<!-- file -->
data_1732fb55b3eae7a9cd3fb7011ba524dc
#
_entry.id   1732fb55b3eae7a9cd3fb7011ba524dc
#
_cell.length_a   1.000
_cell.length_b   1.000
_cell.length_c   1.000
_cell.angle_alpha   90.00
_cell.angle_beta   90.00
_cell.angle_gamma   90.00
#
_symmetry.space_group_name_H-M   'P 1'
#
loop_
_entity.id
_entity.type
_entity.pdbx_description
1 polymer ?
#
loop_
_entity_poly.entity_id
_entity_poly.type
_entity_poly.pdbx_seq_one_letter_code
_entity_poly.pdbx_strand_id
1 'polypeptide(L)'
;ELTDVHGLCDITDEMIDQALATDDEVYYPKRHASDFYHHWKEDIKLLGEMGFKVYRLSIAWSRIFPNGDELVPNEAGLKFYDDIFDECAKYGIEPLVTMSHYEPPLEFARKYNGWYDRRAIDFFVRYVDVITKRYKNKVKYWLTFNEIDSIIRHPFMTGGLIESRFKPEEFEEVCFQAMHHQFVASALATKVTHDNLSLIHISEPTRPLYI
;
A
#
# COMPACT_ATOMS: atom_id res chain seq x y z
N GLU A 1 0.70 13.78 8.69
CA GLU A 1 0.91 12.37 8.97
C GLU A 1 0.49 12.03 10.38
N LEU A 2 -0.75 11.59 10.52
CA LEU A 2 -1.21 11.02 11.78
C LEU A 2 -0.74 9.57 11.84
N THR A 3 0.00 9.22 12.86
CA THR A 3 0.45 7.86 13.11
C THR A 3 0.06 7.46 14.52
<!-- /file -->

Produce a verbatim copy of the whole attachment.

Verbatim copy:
data_1732fb55b3eae7a9cd3fb7011ba524dc
#
_entry.id   1732fb55b3eae7a9cd3fb7011ba524dc
#
_cell.length_a   1.000
_cell.length_b   1.000
_cell.length_c   1.000
_cell.angle_alpha   90.00
_cell.angle_beta   90.00
_cell.angle_gamma   90.00
#
_symmetry.space_group_name_H-M   'P 1'
#
loop_
_entity.id
_entity.type
_entity.pdbx_description
1 polymer ?
#
loop_
_entity_poly.entity_id
_entity_poly.type
_entity_poly.pdbx_seq_one_letter_code
_entity_poly.pdbx_strand_id
1 'polypeptide(L)'
;ELTDVHGLCDITDEMIDQALATDDEVYYPKRHASDFYHHWKEDIKLLGEMGFKVYRLSIAWSRIFPNGDELVPNEAGLKFYDDIFDECAKYGIEPLVTMSHYEPPLEFARKYNGWYDRRAIDFFVRYVDVITKRYKNKVKYWLTFNEIDSIIRHPFMTGGLIESRFKPEEFEEVCFQAMHHQFVASALATKVTHDNLSLIHISEPTRPLYI
;
A
#
# COMPACT_ATOMS: atom_id res chain seq x y z
N GLU A 1 0.70 13.78 8.69
CA GLU A 1 0.91 12.37 8.97
C GLU A 1 0.49 12.03 10.38
N LEU A 2 -0.75 11.59 10.52
CA LEU A 2 -1.21 11.02 11.78
C LEU A 2 -0.74 9.57 11.84
N THR A 3 0.00 9.22 12.86
CA THR A 3 0.45 7.86 13.11
C THR A 3 0.06 7.46 14.52